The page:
Mon, 23 Aug 2010 22:25:33 -0700
Like every year, I've managed to fool everyone but myself, saying I wasn't going to out to the playa. My laundry list of excuses did sound feeble, even to myself: I have negative vacation; there's too much to do at work; I should spend that time cleaning out my bins of costumes and camping gear instead of using them; I've got a birthday party (my 30th!) coming up soon thereafter to plan for myself; it always spins me into a frantic last-minute anxious spree of planning, packing, worrying, and dreams of arriving at the gate, only to have forgotten something. They of course all pale in the face of the simple truth that I'll regret not going, and wouldn't regret going. Shawn came over to Building 40 two Fridays ago, and we fetched snacks from TGIF and beer from the kegerator and sat on the balcony, me altenately hatching plans and being sad that I wouldn't be acting them out. On the way back from yoga that Saturday morning, I picked up some acrylic wine glasses on sale, just in case I were to want to drink rosé out of something unbreakable in a hostile environment. By that afternoon, I was enlisting Colin to explain to me the rudiments of electrical power over coffee at Four Barrel, and to help me spec out just how I might rig a solar panel to an inverter to a deep-cycle marine battery if I wanted to blast Bach from my iPod across the desert roads without a generator. By that evening, I'd emailed the guy to whom I'd arranged to sell my ticket and reneged. None of my friends are surprised.
I'm really not sure why I do this song and dance every year. I don't want to play the burner drama queen, do-I-don't-I; I'm generally better -- much better! -- about establishing exactly what I want and then going about making it happen. But somehow I forget that some things make me happy: A CSA peach that Cynthia cut up and put on a plate for me, for example; an open watermelon Jesse'd sliced into that suddenly made me think of childhood summers in Madison; green Konadria figs I forgot I loved until I was demonstrating to a dubious roommate how you eat one. I've said I don't like fruit, too.
Perhaps part of what made it easy was proving to myself, three weekends ago, that such excursions get easier the more I do them: The bins of costumes sort themselves out; I have a bag all ready to go of striped knee socks; the headlamp needs batteries but is otherwise ready to go. In late July, I picked over my collections and tossed corsets and Camelbaks in a bag, and drove up to FnF for the weekend. It was Burning Man Lite, in ways: Dirt but not dust; collective food (I cooked vegetarian dinner for 400); never more than 50 feet from a source of shared, potable water. Comparative luxury! And then music pumped all night, even when the second transformer blew and PG&E came out to the middle of the woods and the guy in the truck danced in the crow's nest as he restored our power.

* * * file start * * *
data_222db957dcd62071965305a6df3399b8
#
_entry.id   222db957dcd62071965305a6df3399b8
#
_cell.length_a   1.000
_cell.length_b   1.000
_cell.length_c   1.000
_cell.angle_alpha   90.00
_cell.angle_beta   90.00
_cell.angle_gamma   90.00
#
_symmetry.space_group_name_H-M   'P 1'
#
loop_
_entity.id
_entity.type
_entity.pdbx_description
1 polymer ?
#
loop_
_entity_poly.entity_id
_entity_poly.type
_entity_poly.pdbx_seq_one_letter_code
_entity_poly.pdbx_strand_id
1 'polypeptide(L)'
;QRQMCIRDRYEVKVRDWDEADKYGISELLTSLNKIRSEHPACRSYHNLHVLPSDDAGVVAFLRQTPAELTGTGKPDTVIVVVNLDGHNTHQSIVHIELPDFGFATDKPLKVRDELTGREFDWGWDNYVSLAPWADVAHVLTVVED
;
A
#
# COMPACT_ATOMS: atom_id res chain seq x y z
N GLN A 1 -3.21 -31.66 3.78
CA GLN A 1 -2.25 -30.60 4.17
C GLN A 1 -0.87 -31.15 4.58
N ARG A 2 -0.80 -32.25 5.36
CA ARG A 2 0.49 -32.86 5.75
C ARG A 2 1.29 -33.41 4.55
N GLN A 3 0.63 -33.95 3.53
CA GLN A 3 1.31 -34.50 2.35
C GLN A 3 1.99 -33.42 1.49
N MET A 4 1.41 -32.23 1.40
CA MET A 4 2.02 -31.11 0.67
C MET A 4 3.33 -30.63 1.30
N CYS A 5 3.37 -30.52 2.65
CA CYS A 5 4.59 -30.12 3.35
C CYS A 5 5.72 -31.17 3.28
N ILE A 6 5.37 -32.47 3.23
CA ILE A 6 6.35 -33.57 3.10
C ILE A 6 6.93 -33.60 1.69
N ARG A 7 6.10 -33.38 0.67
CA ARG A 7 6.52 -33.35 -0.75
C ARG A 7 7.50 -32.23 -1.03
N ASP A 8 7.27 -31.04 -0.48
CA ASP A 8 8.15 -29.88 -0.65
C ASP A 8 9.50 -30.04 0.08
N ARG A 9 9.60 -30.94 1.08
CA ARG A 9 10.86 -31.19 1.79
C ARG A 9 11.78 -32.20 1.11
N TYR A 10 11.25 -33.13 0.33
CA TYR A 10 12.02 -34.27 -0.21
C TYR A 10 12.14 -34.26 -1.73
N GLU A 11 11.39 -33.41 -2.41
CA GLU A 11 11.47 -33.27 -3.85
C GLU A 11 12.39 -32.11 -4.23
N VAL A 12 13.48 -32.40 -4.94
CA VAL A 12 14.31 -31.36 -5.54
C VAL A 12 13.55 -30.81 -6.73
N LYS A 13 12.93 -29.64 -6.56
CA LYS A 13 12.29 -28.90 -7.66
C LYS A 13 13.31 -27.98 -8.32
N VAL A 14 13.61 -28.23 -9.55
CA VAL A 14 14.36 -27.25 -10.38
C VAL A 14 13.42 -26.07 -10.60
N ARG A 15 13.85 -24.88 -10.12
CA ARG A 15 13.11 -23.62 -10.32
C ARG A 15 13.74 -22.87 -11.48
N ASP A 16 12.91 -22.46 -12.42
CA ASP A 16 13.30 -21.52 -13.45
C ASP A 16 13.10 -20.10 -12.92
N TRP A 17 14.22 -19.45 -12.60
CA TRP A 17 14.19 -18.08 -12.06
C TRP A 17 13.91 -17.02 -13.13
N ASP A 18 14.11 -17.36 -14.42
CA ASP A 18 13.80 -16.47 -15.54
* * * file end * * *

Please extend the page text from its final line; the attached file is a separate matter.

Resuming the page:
One aspect of the hesitation, I'm sure, is the ad-hoc nature of each year's camp: Unlike Jaime's sometime camp and social group -- who plays together prays together drinks together has babies together goes to the playa together -- I'd cast my lot in first with vegan-sushi types, next with type-A mechanical engineers, next with a few friends who like to build tensegrity structures. I have no tightly enmeshed community such as Ashram Galactica's; I don't even have a co-conspirator (it rubs raw, sometimes). And the preparation does get to me, somehow: I'm not just going to the south of France; I'm going off the grid, and I won't exactly be wearing street clothes -- so the list of things to pack and to prepare is, as every year, huge. But I've done this before -- why now am I not sleeping well, clearly anxious about something or everything (I am attempting to plan Burning Man, a large party, and to continue kicking ass at work, all at the same time)? Why these bad dreams? Olivia had to remind me this evening that the big party in the desert to which I'm about to go is vacation. And, ooh yes, that does cast it in a different light from the frantic preparation stage: I am, in fact, hugely looking forward to silly stockings and Tecate and midnight grilled cheese and neon and trebuchet pianos and iced coffee at Center Camp and semi-functional bikes covered in dubious faux fur and long dusty beribboned hair that it feels so good to wash out at the week's end. Sleeping through raves. Giant blinking fish. An empty, dreamless brain.
And so here I am, a week before the burn, in my predictable whirlwind: Lists, bins, rides, the rusting chain on that ancient road bike completely unsuited for the moon-like surface of the dry lakebed across which I'll be forcing it in 5-inch platform boots. Gazpacho and curry are freezing and on the stove, respectively. I'm planning to run a rice cooker off my not-entirely-fictional solar power system. I want my knee (my good knee, which I must have twisted planing and painting 4x4s this weekend) to stop hurting.
But other than that, I'm ready. I was always obviously going; maybe I'll remember that earlier next year.